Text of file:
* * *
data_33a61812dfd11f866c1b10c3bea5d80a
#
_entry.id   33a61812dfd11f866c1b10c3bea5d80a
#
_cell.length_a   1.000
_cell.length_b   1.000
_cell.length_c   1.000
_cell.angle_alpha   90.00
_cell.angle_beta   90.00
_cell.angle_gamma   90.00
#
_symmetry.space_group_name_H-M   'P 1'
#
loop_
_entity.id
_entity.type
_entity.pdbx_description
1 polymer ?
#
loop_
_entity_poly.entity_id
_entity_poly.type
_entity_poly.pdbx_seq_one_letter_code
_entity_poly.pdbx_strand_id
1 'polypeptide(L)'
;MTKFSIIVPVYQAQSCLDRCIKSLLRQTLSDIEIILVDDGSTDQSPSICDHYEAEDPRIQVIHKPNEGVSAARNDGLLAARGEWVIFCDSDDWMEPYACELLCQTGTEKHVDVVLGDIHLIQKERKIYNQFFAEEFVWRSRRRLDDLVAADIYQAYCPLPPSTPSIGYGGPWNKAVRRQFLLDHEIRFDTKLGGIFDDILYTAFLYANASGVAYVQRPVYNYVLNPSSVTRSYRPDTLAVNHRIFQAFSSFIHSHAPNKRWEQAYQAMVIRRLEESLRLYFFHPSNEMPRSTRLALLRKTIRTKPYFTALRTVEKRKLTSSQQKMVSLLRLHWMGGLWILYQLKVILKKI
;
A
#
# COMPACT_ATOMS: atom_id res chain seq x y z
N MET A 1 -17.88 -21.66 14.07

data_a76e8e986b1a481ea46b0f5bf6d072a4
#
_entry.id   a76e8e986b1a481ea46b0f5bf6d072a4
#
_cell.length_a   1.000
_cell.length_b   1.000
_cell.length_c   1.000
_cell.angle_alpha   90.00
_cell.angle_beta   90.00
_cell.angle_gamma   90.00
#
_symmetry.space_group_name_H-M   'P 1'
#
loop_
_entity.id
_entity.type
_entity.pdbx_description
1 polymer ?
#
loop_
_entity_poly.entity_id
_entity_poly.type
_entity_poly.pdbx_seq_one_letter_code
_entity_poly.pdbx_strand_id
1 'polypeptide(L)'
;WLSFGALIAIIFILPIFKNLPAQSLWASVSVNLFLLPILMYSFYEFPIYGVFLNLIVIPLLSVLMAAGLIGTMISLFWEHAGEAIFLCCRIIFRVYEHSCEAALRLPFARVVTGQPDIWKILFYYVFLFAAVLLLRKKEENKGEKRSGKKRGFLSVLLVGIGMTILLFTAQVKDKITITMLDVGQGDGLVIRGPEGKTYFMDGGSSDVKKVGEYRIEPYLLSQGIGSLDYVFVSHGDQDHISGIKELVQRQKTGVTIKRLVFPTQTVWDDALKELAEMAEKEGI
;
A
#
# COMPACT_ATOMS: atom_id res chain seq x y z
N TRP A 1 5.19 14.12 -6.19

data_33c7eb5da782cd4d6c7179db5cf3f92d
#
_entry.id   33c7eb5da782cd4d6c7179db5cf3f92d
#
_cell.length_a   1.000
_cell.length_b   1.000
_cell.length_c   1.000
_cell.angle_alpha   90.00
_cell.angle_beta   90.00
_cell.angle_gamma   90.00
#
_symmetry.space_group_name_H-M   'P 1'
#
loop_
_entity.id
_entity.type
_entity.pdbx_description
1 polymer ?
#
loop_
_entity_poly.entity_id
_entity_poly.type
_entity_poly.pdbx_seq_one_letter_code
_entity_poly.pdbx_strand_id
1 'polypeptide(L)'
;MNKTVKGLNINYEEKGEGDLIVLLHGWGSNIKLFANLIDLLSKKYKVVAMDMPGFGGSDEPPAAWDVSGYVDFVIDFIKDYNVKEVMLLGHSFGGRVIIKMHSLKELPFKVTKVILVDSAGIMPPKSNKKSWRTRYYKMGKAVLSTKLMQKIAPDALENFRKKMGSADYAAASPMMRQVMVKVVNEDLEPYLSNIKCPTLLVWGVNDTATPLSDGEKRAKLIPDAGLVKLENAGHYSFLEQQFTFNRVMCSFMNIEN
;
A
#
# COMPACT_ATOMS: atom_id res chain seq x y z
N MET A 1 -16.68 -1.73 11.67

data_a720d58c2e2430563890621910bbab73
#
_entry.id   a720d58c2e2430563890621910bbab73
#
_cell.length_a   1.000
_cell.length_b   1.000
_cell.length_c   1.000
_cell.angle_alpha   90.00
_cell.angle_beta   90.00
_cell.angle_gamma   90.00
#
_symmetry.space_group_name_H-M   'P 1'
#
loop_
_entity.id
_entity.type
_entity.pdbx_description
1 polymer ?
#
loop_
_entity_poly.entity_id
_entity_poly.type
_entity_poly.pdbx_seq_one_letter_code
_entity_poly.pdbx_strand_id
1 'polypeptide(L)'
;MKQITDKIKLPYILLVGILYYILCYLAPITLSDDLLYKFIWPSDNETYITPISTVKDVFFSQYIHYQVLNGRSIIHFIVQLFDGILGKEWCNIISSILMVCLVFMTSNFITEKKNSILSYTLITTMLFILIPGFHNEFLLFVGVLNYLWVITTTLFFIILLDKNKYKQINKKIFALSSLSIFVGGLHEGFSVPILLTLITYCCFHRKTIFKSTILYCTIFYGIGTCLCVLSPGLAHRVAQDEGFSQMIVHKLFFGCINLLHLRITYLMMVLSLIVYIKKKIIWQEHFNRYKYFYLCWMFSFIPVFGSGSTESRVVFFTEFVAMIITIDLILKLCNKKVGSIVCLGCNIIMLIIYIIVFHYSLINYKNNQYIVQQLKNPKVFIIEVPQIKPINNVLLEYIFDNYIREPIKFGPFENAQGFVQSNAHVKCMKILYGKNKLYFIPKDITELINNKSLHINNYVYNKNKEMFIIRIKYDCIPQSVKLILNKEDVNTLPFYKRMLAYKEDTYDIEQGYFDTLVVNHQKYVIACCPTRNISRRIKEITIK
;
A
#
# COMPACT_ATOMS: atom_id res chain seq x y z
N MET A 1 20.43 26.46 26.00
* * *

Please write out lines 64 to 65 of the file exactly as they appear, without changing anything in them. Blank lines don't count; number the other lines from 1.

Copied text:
#
_entry.id   33c7eb5da782cd4d6c7179db5cf3f92d